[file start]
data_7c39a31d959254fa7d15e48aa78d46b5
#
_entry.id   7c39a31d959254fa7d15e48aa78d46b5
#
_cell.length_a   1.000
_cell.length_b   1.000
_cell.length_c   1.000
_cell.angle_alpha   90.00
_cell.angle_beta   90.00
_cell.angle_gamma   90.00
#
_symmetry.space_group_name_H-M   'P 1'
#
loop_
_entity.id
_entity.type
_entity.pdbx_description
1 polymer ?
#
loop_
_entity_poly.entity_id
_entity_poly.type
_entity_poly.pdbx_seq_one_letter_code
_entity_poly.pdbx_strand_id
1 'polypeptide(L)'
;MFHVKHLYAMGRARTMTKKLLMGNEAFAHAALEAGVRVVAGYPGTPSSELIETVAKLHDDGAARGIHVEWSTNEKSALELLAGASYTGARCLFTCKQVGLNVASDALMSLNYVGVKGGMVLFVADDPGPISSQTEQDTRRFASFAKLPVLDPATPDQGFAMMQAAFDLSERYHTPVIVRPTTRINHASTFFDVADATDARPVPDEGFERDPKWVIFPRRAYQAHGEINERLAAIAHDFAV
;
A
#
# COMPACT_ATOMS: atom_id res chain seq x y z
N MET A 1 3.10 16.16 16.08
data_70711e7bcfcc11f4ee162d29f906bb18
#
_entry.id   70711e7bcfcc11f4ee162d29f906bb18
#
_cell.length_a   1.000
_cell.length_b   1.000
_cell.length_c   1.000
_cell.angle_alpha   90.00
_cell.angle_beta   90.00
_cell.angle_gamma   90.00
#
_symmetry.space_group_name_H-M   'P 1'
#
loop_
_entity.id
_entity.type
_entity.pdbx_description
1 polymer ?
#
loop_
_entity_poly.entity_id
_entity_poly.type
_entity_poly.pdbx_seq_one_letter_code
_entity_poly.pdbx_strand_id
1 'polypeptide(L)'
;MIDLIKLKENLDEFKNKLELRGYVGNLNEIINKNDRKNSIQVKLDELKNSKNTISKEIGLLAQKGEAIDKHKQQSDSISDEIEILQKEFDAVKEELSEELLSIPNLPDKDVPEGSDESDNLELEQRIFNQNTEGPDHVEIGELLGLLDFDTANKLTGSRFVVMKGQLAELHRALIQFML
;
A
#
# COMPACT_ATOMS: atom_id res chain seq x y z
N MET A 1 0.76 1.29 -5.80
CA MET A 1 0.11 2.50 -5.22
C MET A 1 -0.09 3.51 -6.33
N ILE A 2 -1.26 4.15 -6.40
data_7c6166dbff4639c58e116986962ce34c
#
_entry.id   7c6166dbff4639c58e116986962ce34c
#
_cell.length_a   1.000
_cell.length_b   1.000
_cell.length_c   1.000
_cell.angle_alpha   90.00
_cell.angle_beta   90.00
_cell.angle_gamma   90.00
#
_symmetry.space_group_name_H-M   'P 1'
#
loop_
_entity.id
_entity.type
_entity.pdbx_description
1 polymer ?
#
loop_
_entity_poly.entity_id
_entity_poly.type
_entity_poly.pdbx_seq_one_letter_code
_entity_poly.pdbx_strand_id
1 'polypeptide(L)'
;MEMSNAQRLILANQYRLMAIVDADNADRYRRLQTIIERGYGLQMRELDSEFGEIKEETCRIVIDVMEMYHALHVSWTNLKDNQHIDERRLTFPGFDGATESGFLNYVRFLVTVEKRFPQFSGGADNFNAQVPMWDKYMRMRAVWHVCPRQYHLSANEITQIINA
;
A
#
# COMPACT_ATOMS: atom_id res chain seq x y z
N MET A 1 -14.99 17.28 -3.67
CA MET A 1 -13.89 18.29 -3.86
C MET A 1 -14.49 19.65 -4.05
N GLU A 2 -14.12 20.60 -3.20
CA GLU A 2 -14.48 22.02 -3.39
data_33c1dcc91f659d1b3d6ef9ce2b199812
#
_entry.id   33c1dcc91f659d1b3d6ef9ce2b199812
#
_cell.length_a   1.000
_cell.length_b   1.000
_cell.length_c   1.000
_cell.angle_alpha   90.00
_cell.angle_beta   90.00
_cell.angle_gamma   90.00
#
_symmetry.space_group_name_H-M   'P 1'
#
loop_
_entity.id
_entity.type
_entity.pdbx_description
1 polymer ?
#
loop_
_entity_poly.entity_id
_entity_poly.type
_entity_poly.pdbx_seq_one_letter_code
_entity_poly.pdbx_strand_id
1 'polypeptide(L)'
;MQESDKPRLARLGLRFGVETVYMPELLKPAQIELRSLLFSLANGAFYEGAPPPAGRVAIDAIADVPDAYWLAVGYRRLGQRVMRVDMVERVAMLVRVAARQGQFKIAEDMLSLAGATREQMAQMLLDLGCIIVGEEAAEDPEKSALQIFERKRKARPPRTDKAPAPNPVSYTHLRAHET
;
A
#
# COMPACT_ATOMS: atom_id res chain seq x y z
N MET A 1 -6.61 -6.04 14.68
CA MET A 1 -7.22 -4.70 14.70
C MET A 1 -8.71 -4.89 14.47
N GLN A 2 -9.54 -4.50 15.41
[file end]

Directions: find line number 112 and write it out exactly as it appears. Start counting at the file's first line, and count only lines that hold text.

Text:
_symmetry.space_group_name_H-M   'P 1'